For Interfaith Couple, A Baptism Of Fire


Imagine opening an e-mail from your estranged husband only to discover he has, without your permission or even advance notification, had your 3-year-old Jewish daughter baptized.

That’s what happened in November to Rebecca Shapiro Reyes, a Chicago woman who has found herself at the center of a particularly ugly divorce battle. In a conflict widely reported in the Chicago and national media (including “20/20” appearances), Shapiro Reyes, an attorney, and Joseph Reyes, an Afghanistan war veteran and law student, are feuding over the religious upbringing of their daughter Ela.

Joseph, who claims to have become newly committed to Catholicism, now wants to expose Ela to both faiths. Not surprisingly, Rebecca, who has said being Jewish is a “humongous part of who I am,” is unhappy with this turn of events.

What’s particularly disturbing about this case is that, unlike in many interfaith marriages where no one broaches the topic of religion until after the children are born, Rebecca and Joseph appeared to have agreed on Judaism early on.

The two married in a Jewish ceremony and had a Jewish naming ceremony shortly after Ela’s birth. Later, Joseph converted to Judaism; he now says it was “under duress,” a charge Rebecca has denied.

The Reyes separated in 2008 and are still in the process of legally divorcing. For now, according to the Chicago Sun-Times, Rebecca has sole custody of Ela and Joseph takes her every other weekend. It was on one of those weekends this fall that Joseph had Ela baptized, e-mailing the photos to Rebecca. Shocked and hurt, Rebecca responded with a court order temporarily barring Joseph from exposing Ela to any religion other than Judaism. But in January Joseph called TV news crews and invited them to accompany him as he defied the order by bringing his daughter to Mass at Chicago’s Holy Name Cathedral. Rebecca’s lawyers pressed criminal charges for violating the order, and if convicted, Joseph faces up to six months in jail. The criminal charges may have been an overreaction. Indeed, they spurred Joseph and his PR team to shoot out a press release (repeated verbatim in the headlines of many news articles) saying “father faces jail time for taking daughter to church.”

Alarmingly, in depicting himself as a victim and in lashing out at his Jewish ex, Joseph seems hell-bent on fueling a religious war.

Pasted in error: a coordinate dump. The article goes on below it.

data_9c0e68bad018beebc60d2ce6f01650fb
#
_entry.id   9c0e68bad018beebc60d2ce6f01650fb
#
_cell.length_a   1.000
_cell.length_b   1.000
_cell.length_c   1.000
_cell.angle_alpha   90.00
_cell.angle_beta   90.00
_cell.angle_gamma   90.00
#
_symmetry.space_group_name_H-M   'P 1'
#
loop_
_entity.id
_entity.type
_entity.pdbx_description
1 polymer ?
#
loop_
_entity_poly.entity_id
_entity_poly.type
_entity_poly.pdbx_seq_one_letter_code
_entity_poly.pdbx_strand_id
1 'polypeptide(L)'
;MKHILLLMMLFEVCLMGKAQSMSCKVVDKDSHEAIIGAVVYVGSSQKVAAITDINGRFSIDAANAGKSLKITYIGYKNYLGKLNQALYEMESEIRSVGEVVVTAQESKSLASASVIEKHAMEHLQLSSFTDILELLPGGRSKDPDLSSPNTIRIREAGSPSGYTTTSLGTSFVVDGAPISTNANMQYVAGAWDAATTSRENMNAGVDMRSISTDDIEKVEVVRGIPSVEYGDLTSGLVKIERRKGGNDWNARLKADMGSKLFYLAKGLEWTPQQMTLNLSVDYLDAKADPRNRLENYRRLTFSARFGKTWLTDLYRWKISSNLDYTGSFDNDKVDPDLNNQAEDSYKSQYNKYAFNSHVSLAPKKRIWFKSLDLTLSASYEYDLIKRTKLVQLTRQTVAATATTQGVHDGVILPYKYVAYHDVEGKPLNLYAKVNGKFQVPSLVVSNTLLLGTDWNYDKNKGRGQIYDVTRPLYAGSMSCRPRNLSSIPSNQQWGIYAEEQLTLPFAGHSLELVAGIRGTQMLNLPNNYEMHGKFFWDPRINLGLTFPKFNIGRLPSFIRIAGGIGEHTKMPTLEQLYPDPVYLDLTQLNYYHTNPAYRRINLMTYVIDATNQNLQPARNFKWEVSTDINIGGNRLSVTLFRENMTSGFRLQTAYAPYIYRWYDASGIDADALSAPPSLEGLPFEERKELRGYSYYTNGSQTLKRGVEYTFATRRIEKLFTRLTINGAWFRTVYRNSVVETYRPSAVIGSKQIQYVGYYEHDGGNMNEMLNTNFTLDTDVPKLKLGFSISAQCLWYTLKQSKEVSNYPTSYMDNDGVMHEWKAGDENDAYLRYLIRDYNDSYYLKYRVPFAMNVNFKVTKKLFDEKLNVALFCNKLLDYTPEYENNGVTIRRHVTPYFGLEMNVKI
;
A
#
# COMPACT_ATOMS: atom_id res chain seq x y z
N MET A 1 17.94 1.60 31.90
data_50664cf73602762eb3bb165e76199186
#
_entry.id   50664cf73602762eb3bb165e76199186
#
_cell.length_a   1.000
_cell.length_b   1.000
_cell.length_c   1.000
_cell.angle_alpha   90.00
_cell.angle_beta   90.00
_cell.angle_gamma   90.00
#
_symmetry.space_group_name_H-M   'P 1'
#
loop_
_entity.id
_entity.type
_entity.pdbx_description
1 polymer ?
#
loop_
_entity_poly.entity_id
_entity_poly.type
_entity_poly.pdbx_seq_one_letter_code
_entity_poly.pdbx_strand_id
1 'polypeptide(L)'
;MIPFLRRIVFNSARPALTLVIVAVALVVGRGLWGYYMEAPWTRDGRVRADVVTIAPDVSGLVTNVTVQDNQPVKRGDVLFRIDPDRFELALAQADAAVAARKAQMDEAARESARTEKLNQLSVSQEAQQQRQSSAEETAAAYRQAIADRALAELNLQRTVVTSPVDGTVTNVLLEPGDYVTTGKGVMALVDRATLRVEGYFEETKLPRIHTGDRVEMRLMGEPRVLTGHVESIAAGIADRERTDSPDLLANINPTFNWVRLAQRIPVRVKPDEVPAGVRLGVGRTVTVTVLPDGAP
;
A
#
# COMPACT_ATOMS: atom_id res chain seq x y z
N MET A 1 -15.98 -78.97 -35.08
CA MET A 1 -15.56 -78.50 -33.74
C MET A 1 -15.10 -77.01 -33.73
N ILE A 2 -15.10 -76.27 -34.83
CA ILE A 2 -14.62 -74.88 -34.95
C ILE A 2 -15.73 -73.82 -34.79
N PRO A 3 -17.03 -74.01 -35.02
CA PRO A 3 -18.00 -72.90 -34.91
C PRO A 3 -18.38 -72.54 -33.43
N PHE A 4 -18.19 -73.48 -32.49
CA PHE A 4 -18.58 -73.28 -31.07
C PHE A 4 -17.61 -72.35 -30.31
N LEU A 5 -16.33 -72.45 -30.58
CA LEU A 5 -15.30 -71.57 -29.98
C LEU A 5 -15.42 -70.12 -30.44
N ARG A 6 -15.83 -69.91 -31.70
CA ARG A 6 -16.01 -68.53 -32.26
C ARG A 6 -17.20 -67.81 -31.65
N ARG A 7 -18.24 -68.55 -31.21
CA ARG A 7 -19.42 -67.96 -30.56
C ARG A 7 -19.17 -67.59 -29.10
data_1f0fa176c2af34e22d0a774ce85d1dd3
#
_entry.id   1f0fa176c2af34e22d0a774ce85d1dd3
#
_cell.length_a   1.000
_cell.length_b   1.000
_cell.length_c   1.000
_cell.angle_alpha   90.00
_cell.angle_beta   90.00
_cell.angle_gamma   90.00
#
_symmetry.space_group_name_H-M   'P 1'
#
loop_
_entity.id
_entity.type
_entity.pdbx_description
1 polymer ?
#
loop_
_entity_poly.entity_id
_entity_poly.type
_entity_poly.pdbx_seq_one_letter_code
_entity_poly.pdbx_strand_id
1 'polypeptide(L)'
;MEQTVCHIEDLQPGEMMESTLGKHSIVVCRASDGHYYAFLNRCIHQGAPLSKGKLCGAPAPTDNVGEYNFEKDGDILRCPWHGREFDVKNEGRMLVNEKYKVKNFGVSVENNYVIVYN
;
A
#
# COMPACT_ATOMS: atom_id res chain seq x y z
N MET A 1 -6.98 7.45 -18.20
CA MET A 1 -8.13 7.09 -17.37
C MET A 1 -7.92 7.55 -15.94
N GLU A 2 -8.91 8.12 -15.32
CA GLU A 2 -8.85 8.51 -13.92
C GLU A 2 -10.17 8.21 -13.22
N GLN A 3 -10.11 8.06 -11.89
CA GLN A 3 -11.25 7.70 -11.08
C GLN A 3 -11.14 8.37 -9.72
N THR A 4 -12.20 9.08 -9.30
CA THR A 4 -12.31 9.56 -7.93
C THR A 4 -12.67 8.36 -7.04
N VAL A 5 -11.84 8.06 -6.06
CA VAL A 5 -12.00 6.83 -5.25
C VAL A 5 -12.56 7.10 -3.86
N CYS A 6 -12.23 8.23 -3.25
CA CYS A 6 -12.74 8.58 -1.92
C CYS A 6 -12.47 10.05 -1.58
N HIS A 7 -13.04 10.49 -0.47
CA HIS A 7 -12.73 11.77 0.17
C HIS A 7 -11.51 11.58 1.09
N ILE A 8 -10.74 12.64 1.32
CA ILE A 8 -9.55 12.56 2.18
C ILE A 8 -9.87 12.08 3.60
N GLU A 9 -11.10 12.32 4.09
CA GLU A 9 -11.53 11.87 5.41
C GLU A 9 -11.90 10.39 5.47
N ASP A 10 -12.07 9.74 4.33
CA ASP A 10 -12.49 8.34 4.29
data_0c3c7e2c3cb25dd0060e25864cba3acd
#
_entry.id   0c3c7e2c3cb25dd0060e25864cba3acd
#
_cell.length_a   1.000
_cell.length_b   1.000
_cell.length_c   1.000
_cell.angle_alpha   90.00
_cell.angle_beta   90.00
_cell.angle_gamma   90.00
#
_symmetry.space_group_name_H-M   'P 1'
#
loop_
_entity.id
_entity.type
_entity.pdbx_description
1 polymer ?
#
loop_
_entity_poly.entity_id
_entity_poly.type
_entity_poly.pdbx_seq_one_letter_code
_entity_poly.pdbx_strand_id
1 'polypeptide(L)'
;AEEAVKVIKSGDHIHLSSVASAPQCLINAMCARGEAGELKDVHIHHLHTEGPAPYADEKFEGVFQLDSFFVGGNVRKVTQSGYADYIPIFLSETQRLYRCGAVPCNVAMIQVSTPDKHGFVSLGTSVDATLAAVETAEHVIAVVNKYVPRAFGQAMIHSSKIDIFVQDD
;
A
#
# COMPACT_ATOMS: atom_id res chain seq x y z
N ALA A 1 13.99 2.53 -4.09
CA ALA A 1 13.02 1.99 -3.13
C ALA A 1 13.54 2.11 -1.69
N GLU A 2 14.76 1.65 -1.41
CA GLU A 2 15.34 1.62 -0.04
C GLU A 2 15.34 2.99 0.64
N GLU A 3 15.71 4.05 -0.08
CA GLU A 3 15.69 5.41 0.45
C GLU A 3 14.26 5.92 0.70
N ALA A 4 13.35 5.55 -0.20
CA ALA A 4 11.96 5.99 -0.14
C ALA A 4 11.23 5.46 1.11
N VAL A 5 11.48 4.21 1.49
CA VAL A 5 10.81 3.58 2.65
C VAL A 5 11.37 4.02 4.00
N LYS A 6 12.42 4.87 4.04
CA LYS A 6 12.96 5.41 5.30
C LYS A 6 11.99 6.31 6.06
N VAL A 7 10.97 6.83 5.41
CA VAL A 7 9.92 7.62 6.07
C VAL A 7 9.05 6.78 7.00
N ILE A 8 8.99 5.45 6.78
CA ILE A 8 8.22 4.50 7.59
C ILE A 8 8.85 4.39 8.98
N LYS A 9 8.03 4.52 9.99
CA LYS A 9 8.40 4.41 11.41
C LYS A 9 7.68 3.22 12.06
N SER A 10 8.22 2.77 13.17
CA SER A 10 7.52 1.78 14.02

His Web site ( taps into familiar stereotypes, noting that Rebecca’s father is an executive vice president and general counsel for Playboy: “That’s right, the man who doesn’t want his granddaughter exposed to Christianity makes his money from pornography!! (Does the word hypocrite come to mind?)”

And in appealing for financial help, the site notes that Joseph and his family do not “have the means to take on the Shapiro’s [sic] and their millions.”

Not surprisingly, I’m siding with Rebecca, as ridiculous as it is to take sides in a conflict in which no one can really win. I’ve actually become a bit obsessed with the case, no doubt because it’s easy for me to identify with an intermarried, 30-something Jewish woman with a 3-year-old daughter.

My sympathy for Rebecca comes not just because I think it’s better for a child to be raised in one religion. It’s because Joseph seems not only anti-Semitic, but also immature and disingenuous.

Considering that he did not become Jewish until years after the wedding, his conversion-by-the-sword story is hard to believe. As is his claim that he never agreed to raise Ela Jewish. Whether they explicitly discussed this or not, it’s not hard to see why Rebecca would assume, especially after he converted, that this was the plan.

Indeed, in taking conversion classes, he surely learned that no mainstream Jewish leaders think you can be raised in both religions, nor do they believe, as Joseph argued on “20/20” that “Catholicism falls right under the umbrella of Judaism.”

Not to mention that exposing a child to Christianity is one thing, but having her baptized is quite another.

Anyone with a rudimentary awareness of Jewish history knows that for much of history Christians forced Jews to convert. Today, many Jews are rightly horrified when Mormons posthumously baptize Holocaust victims. The image of a Jewish child baptized without her mother’s permission is inflammatory and viscerally upsetting, even to the most liberal of Jews.

In some ways, the Reyes case represents the ultimate nightmare of many intermarried Jews. Some might see the case as a cautionary tale against intermarriage, particularly for people who want to raise Jewish children. Marry a gentile, they might say, and look what can happen!

It’s certainly true that, when couples divorce, the partners’ differences, whatever they are, come into sharp relief and often provoke tensions. All other things being equal, interfaith divorce, like interfaith marriage, is probably harder, and the Reyes case points to the need for open, serious communication early in a relationship to make sure expectations about religion are not just assumed, but that both partners understand exactly what they are agreeing to.

However, I’ve seen enough ugly divorces to know that, even without religious differences, there is plenty to fight about. Whether the conflict is money, custody or myriad other issues, the real problem is that when marriages dissolve, parents often become so angry that hurting their exes becomes the paramount goal.

Let’s hope the Reyes war subsides soon and that, however she is raised, little Ela finds peace and happiness. n

“In The Mix” appears once a month. In a few weeks The Jewish Week will launch an “In The Mix” blog. For past columns, go to E-mail